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Sharing My Gluten Free With A Gluten Eater
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I have been gluten free for about 9 months, and at times, it is very difficult to live with a gluten eater. My husband tried going gluten free for a very short time, but he soon told me he couldn't give up gluten. The house is pretty much gluten free, other than some snack foods, candy, and sometimes sandwich bread for my husband. However, he eats whatever he wants when we go out to eat. Most of the time, I don't mind, but sometimes (usually when I'm feeling particularly hungry and have to watch every else eat), I wish he would wait for me to get food to eat before he starts scarfing down his food. Sometimes, I just feel very lonely when I have to watch everyone eating, and there's nothing I can do but wait for my own food. I guess I feel like if my husband waits with me once in a while, I'll feel supported and understood. Does anyone else feel this way?

Also, my husband loves to share food, and I do as well, but since I am gluten free and he isn't, sharing means I watch him eat his food, and he eats some of mine. For example, we bought cupcakes the other day (2 gluten for him and 2 gluten free for me). Even though he had his own cupcake (one was even the same flavor as mine), he wanted to taste mine. Pretty much, any time I have food, he wants to taste it or share it, even if he has his own. I know he would share with me if he could, but the reality is that he can't, as long as he continues to eat gluten. He doesn't hesitate to eat in front of me if I don't have food or enjoy a yummy dessert when I have to watch, but if I have a little treat, he expects me to share and doesn't like it if I say no. Has anyone else experienced this, and if so, how have you worked it out?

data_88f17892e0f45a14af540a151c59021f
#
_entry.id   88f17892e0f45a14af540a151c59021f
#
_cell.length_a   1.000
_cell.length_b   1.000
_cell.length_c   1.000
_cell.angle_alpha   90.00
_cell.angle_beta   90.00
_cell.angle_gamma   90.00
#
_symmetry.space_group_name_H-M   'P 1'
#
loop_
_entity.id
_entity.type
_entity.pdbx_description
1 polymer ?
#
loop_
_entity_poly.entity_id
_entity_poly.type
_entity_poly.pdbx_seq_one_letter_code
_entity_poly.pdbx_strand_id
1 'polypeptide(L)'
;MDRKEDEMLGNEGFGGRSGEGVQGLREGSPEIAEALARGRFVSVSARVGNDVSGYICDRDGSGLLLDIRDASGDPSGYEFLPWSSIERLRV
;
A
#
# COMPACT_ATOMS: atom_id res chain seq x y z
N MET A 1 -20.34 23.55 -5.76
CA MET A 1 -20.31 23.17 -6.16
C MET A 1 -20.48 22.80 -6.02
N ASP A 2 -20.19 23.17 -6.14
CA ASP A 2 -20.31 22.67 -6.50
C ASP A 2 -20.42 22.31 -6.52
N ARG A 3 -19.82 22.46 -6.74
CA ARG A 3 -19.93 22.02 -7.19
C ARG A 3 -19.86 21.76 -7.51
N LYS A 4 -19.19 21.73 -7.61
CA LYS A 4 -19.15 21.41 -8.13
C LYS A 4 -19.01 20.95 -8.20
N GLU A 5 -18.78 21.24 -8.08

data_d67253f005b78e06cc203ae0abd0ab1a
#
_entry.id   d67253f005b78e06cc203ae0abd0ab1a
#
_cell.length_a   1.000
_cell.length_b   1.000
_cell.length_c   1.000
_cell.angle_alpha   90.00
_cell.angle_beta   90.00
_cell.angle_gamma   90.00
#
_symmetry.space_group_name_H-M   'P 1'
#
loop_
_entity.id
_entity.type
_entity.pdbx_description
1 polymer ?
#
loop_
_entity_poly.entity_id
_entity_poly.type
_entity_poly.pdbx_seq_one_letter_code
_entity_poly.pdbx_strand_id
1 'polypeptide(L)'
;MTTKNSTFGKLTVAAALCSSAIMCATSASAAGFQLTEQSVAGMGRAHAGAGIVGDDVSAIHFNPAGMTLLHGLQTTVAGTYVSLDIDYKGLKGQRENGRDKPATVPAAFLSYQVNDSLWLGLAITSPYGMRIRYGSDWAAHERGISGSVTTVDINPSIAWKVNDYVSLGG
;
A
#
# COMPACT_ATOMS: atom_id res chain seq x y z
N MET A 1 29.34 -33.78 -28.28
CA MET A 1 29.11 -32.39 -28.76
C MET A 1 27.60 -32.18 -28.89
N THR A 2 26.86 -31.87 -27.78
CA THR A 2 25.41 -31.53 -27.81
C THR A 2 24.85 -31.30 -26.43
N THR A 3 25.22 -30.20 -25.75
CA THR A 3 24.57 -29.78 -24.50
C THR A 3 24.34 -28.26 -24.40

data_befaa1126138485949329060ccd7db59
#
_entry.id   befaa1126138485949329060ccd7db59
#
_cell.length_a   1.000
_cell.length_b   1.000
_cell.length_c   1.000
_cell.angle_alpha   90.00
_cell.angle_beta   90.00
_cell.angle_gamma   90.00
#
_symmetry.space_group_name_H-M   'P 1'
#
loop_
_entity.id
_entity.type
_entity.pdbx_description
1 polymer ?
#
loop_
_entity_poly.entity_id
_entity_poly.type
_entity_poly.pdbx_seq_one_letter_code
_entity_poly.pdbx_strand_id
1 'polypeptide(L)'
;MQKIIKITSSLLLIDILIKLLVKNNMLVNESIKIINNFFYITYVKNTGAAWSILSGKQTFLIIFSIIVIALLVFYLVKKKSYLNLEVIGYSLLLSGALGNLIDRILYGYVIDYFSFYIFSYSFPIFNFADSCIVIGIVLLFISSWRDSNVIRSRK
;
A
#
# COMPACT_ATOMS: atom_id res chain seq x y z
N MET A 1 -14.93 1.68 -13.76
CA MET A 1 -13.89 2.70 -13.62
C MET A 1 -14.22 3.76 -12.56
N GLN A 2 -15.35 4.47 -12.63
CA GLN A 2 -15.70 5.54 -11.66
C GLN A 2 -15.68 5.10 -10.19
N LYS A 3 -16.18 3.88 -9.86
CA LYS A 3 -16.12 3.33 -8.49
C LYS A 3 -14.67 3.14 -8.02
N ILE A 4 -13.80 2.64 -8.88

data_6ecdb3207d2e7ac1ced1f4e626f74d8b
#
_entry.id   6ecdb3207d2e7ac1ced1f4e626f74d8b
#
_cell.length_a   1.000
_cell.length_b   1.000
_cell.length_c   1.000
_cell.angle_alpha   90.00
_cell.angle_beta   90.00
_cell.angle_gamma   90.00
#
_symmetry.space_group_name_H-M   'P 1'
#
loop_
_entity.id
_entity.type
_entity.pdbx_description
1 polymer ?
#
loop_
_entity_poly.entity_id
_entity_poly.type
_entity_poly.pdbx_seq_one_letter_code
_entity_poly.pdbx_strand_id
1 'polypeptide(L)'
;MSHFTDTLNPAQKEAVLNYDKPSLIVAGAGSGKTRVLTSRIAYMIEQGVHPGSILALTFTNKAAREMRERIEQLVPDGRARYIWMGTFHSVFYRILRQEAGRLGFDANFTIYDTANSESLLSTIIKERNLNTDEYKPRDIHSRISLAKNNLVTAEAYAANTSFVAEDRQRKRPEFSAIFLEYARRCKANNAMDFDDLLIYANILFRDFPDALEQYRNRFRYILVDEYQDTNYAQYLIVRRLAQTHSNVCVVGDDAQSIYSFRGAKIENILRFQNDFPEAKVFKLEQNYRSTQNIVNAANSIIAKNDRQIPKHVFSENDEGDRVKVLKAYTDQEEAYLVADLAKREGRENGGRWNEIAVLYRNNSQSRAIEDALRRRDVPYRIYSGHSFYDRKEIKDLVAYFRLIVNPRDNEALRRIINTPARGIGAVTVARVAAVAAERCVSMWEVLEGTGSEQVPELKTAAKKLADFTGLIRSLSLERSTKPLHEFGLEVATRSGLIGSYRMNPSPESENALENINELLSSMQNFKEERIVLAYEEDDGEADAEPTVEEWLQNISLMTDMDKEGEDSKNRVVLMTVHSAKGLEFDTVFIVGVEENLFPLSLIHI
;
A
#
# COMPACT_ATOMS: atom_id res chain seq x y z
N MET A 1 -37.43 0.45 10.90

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Well, I live with four other people, and truth be told, I am a good cook. So I am just very direct about this issue: I point they can eat any food they want, while I just can eat what I cook myself, so it's not really fair that my food has to be shared with everyone, if I can't eat anything else. Of course that he being your husband, you might not want to go to the "very direct" route, but you clearly have to set your boundaries over your own food.

Now, him refraining from eating or waiting to eat with you might more of a tricky issue. Because it's not about being fair or unfair, but about you feeling better over your own diet. The answer here is to be honest and explain how you feel about it, and that he can do something to make you feel better. If he chooses to help you, good. If not... :ph34r:

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He doesn't hesitate to eat in front of me if I don't have food or enjoy a yummy dessert when I have to watch, but if I have a little treat, he expects me to share and doesn't like it if I say no.

This seems to be the heart of the problem, really. That he isn't respecting your choice to not share your food. And I'd sit down and talk to him about it. It's not reasonable to expect you to share with him when he cannot share with you. Don't get me wrong, I can't fault him for asking, but he should respect your decision to keep your own food since you CANNOT have his.